Paul Krugman references an interesting study in his latest column:
[T]he National Center for Education Statistics, which tracked a group of students who were in eighth grade in 1988. The study found, roughly speaking, that in modern America parental status trumps ability: students who did very well on a standardized test but came from low-status families were slightly less likely to get through college than students who tested poorly but had well-off parents.
The thing is, the book The Bell Curve did a similar thing, with a huge data set (the National Longitudinal Survey of Youth), for a variety of social indicators. It found overwhelmingly the opposite — someone at, say, the 75th percentile of IQ, from a family at the 25th percentile of income, is better off than someone who is not as bright, but comes from a higher-earning family. Unfortunately, I don’t have the book in front of me, so I’m not sure if they did this for college graduation specifically. Does anyone know if they did, or if a study besides the one Krugman cites did? If so, e-mail me at rverbruggen [die spammers] nationalreview [seriously] com.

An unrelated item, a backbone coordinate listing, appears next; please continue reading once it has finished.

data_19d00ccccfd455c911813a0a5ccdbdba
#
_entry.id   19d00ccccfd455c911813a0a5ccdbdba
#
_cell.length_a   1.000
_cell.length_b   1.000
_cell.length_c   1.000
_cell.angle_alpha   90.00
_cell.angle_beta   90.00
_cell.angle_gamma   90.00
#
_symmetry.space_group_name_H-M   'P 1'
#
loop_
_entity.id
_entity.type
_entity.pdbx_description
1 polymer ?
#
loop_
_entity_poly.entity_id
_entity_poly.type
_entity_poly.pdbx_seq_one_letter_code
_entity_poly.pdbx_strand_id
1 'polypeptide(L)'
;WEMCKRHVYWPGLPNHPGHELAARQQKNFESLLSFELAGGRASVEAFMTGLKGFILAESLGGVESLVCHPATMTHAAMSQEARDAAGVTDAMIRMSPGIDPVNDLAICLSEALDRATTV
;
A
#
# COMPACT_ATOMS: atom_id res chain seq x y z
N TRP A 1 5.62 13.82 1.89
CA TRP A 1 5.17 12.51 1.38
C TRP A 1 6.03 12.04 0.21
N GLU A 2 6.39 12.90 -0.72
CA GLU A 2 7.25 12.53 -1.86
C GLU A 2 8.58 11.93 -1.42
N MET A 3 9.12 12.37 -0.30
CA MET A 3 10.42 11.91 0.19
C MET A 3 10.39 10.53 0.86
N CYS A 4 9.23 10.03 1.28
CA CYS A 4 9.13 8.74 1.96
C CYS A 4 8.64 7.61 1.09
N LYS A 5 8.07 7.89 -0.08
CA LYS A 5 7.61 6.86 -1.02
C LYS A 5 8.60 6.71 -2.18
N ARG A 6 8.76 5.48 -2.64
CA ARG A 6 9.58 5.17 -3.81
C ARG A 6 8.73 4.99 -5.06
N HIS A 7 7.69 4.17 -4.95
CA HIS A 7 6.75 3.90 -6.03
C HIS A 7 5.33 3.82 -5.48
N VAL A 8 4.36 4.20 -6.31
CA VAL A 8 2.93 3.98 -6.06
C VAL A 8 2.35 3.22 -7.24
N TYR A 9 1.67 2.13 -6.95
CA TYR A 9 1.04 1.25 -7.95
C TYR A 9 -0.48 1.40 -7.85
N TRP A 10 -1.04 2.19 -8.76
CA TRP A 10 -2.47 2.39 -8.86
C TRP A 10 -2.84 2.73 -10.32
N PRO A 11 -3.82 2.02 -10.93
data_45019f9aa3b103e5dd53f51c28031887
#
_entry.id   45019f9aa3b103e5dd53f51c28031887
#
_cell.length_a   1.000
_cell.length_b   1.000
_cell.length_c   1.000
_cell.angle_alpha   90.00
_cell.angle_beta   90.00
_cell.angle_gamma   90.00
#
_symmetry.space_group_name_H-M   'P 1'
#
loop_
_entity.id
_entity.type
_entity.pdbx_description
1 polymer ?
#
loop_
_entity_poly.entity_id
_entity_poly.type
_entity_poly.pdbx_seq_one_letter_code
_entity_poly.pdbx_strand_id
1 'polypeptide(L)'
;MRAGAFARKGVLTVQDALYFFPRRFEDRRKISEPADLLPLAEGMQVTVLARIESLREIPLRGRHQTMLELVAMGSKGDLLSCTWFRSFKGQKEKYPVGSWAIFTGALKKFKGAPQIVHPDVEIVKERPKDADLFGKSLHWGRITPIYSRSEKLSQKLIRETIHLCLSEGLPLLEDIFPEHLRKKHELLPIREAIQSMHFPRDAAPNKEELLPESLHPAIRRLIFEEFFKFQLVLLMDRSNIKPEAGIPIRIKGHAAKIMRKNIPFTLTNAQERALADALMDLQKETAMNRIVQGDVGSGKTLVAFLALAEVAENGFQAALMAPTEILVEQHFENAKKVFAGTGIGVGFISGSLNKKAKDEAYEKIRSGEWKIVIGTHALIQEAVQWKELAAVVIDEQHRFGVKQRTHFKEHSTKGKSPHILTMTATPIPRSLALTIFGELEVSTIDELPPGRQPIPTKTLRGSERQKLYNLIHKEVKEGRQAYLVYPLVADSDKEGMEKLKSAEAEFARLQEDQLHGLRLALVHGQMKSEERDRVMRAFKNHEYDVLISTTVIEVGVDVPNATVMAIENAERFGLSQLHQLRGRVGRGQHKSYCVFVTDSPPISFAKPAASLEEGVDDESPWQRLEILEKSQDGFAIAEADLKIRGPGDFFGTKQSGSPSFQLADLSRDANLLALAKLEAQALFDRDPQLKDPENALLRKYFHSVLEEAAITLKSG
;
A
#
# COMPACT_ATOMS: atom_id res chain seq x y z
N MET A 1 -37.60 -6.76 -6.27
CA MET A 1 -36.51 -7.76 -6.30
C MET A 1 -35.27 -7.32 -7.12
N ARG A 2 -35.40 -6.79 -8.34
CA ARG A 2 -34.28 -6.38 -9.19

Update: Can’t find anything definitive, but <a href="http://links.jstor.org/sici?sici=0195-6744(198208)90:42.0.CO;2-P”>here’s an abstract of a 1982 paper that used the NLSY. It says, “The results indicate . . . substantial differences by SES [socioeconomic status]. The academic characteristics, however, are by far the strongest predictors of degree completion. Moreover, when the academic characteristics are included in the analysis, the effect of SES is somewhat reduced.”